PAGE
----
Canadians go with their heart when it comes to investing, survey shows
November 28, 2012
The Bank of Montreal in Canada asked its customers how they invest their money and what their decision-making process is. The majority of respondents reported they follow their heart, according to The Canadian Press.
The BMO Psychology of Investing Reports survey showed that two-thirds of the 1,000 Canadian respondents said they usually cannot keep their emotions out of a deal and have also made an investment simply on impulse, according to the news source. The most common emotion that triggered these individuals to make an investment included fear, anticipation and trust.
Even though some felt as though they were confident with their impulse investments, other Canadians were unaware of the investment process and as a result, did not feel comfortable making one, the media outlet reports. Approximately 44 percent said they were uneasy when it came to making an investment and only 25 percent took the time to do their research before they considered investing.
The survey also looked at how the respondents viewed their own personal finances, as a previous report showed that 60 percent of Canadians impulse shop or make decisions in an effort to improve their mood. This cost respondents about $3,720 annually, the publication reports.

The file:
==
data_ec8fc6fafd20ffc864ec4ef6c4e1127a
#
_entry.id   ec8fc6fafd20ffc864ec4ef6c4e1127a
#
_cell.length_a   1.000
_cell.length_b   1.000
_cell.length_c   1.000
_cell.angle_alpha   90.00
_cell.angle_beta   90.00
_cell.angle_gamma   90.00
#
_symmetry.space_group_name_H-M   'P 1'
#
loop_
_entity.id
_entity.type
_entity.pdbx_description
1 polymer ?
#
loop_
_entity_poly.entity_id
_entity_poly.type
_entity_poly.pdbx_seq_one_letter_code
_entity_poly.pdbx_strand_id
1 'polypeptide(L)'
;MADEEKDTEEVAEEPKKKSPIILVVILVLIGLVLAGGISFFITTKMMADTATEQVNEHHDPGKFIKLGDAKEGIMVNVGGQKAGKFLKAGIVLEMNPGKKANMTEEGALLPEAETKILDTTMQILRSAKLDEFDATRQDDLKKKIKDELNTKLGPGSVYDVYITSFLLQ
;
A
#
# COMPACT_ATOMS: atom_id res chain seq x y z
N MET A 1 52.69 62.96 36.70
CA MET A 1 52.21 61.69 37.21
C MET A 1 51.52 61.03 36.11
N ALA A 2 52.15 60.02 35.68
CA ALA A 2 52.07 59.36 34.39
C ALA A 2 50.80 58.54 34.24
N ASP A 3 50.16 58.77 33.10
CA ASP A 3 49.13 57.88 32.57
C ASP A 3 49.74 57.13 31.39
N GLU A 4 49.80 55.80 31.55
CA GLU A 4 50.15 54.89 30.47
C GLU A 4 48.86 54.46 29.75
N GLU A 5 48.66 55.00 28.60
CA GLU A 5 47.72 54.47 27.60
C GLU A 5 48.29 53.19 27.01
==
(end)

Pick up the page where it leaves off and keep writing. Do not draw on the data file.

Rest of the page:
It seems as though the majority of Canadians are not taking the proper steps to ensure they are making the right move before they do so, and that is not the way many should invest.
"While we're only human, wise investing means more than simply following your heart," Serge Pepin, the vice president of investment strategy at BMO Asset Management Inc., told the news source.
Pepin also shared that there are a number of places in which these respondents can seek out financial advice before making any impulsive decisions. The report also looked to see if Canadians felt as though they were investing enough, and 41 percent believed they were not. In addition, 90 percent said they don't have enough money to invest, whereas 83 percent explained they wanted to pay off their debt first, according to the news outlet.